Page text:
The attitudes of Democratic voters toward the Israeli-Palestinian conflict have become decidedly more balanced in the past two decades. Favorable attitudes toward Palestinians are up while attitudes toward Israel appear to be in decline. While, overall views of Israel remain positive, substantial numbers of Democrats are opposed to Israeli policies – namely settlement construction and violations of Palestinian rights. Israel’s leader, Benjamin Netanyahu, is also viewed negatively by most Democrats.
These shifts in opinion have placed many Democratic presidential candidates in a bind – especially those who have served in Congress or as Governors. As conscious as they may be of their base’s changing mood, they have also been schooled not to alienate pro-Israel donors or cross Israel’s lobbyists, who can, if aroused, distract their campaigns with a barrage of protests.
It was against this backdrop that I watched the results of a months-long New York Times’ project in which they interviewed 21 of the Democrats running for president on a range of foreign and domestic policy issues that will confront the next president. There were questions on Afghanistan, handguns, health care, immigration, and the death penalty.
Most intriguing to me was question #4: “Do you think that Israel meets international standards of human rights?” because it was deeply revealing about each of candidates’ principles, their understanding of, and readiness to deal with the Israeli-Palestinian conflict.
Beginning in Iowa in February, 2020, voters will have a choice: Vote on the issue of Israel and the Palestinian occupied people for the “in your face” candidate now in office, or the “weasel words” candidate who emerges with the nomination.
Trump is currently in power and he uses that power to satisfy Zionists. The absurdity of his current economic plan, designed to buy off the Palestinians’ quest for freedom, was a non-starter. That is the best we are going to see from his “in your face” diplomacy.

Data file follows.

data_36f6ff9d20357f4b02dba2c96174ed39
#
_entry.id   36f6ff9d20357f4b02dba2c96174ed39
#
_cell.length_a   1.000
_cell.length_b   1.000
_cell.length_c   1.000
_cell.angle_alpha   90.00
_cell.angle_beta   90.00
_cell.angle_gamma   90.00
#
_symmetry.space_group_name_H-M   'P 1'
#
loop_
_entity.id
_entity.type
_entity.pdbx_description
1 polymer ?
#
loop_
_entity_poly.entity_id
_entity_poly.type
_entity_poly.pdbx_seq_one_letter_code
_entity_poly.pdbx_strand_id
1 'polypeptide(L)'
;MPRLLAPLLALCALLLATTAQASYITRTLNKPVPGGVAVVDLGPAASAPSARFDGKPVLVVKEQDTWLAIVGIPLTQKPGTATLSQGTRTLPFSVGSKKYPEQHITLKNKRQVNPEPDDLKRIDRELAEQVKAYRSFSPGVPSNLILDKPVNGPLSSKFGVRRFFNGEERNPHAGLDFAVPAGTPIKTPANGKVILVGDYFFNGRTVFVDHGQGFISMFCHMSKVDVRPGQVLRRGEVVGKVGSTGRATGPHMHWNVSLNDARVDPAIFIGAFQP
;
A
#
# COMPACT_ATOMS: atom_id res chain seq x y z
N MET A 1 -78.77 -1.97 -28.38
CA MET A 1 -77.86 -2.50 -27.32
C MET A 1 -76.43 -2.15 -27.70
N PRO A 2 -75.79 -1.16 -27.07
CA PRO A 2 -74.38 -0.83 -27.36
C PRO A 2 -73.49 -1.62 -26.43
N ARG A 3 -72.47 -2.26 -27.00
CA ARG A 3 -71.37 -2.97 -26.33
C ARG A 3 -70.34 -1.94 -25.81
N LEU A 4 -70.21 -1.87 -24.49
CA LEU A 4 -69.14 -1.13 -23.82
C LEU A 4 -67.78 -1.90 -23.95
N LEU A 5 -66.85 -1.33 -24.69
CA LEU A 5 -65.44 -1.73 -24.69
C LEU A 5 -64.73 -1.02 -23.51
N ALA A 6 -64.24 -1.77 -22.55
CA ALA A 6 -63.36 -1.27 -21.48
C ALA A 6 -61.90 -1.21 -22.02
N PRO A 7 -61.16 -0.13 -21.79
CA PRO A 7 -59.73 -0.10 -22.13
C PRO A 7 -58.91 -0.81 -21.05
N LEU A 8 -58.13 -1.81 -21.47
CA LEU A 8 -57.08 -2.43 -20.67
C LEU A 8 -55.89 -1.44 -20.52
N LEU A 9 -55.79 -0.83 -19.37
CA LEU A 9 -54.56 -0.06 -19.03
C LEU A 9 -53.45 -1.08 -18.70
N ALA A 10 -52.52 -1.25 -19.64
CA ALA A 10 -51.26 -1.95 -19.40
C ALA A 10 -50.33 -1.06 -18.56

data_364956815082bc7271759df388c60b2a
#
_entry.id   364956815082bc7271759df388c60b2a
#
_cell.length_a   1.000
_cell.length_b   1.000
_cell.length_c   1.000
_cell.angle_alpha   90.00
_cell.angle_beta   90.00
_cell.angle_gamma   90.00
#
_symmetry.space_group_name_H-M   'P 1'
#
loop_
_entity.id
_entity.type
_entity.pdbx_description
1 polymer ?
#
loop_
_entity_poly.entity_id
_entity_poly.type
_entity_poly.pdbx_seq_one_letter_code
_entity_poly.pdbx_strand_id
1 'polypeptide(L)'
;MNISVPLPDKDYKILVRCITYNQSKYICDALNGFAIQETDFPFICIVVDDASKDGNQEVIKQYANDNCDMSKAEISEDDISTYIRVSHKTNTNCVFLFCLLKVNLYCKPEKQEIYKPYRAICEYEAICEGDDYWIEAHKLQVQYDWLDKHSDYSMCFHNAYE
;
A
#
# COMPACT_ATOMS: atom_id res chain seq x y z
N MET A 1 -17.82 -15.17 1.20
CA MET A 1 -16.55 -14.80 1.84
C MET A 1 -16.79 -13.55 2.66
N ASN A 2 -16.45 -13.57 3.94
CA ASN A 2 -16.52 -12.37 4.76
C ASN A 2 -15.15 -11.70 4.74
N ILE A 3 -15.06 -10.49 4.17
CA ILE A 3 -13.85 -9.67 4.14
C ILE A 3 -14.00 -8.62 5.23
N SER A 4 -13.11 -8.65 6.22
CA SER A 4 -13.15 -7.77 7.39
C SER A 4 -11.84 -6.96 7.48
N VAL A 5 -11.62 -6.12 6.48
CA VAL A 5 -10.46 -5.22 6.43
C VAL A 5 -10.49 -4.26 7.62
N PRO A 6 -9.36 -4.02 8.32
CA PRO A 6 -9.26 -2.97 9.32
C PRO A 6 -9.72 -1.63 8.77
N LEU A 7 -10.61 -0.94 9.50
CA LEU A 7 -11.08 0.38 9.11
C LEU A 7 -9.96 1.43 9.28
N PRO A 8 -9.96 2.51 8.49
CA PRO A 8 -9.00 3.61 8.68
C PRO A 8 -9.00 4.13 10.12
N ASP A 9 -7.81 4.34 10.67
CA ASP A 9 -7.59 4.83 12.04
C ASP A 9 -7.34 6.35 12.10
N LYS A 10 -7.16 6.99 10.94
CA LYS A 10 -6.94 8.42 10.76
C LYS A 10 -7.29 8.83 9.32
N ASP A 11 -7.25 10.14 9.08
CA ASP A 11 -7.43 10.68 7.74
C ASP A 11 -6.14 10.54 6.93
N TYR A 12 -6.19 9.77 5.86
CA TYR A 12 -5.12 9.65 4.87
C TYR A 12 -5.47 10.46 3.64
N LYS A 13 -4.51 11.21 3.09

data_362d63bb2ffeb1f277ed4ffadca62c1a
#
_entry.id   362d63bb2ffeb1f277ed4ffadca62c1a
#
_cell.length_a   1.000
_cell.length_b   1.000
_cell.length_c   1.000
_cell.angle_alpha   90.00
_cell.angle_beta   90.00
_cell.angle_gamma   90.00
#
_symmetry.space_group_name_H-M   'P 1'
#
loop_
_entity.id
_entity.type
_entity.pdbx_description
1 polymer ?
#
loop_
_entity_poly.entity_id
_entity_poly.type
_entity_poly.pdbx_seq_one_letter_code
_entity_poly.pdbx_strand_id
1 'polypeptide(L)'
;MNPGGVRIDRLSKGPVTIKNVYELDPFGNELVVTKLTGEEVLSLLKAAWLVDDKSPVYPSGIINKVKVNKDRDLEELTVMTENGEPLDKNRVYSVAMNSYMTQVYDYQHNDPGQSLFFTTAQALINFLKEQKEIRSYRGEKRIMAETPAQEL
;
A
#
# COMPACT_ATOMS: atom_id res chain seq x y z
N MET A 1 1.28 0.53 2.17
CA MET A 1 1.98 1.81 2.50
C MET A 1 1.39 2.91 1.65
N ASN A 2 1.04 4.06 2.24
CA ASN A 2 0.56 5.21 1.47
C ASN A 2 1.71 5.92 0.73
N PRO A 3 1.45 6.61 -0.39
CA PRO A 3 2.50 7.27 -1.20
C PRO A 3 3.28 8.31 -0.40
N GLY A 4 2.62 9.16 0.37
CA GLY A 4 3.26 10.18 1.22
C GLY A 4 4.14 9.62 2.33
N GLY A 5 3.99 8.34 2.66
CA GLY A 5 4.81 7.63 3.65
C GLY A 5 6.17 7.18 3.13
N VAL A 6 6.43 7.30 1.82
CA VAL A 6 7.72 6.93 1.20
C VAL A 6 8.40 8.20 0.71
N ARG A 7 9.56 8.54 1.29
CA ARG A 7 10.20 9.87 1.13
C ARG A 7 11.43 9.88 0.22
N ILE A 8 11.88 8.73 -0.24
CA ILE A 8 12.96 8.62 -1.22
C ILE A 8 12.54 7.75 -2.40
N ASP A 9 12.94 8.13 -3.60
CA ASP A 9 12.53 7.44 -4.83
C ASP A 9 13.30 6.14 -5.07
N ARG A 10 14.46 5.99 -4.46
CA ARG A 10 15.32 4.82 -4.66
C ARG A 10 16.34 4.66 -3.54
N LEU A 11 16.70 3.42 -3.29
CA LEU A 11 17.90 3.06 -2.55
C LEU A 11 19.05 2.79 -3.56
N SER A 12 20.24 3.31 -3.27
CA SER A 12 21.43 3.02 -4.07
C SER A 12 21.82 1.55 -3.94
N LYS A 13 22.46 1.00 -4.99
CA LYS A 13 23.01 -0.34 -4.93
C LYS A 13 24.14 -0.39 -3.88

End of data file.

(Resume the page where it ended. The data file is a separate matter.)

The other option for Palestine will be the Democratic “weasel word” nominee. We know what we get from Mr. “in your face” Trump.
The “weasel word” Democrats have until November 2020 to give us their best. Maybe they will surprise us. We can only pray, work and hope.
By James M. Wall
Samia Khoury has been my friend since before the first Intifada. My first of 20 trips to Palestine and Israel, always as a journalist, was in 1973. All too slowly, since that first trip, I grew to grasp the depths of the harsh reality of Israel’s oppressive military occupation of the Palestinian people.
I first met Samia Khoury when I attended a board meeting of the Palestinian Sabeel organization. We have remained in touch through our blogs and through personal notes. Through these exchanges with Samia, she has kept me informed on the politics and cultural life of Palestine.
I have quoted from Samia in Wall Writings from time to time. She has connected me to life in Palestine under occupation. What she does not know is that she has also tempered my anger over the governments of Israel and the United States, an anger she also feels I am sure, but handles with grace and if I may quote Job, “patience”.
She epitomizes the steadfastness (in Arabic, sumud), of the Palestinian people under occupation. which anyone open to human suffering, knows is an illegal, brutalizing, and well-orchestrated colonizing Israeli plan, to steal the land and imprison the people of Palestine.
Her most recent posting is such a masterful statement of this current moment in Palestine that I felt I must share it with my Wall Writings family. Since I am sharing it in its entirety, and not through quotes, I wrote and asked her permission to reprint it.
I also asked her for a few words to introduce her to my readers, She gave the permission and offered this introduction and explanation of her posting title:
“I started it as “Deal of the Century”, and that is how it was posted on my blog, but then many of my recepients were being blocked, so I changed the title to “Bribery”
I am a retired community volunteer and maintain a blog of reflections from Palestine. I used the same title for my blog as my book, Reflections from Palestine: a Journey of Hope. Samia”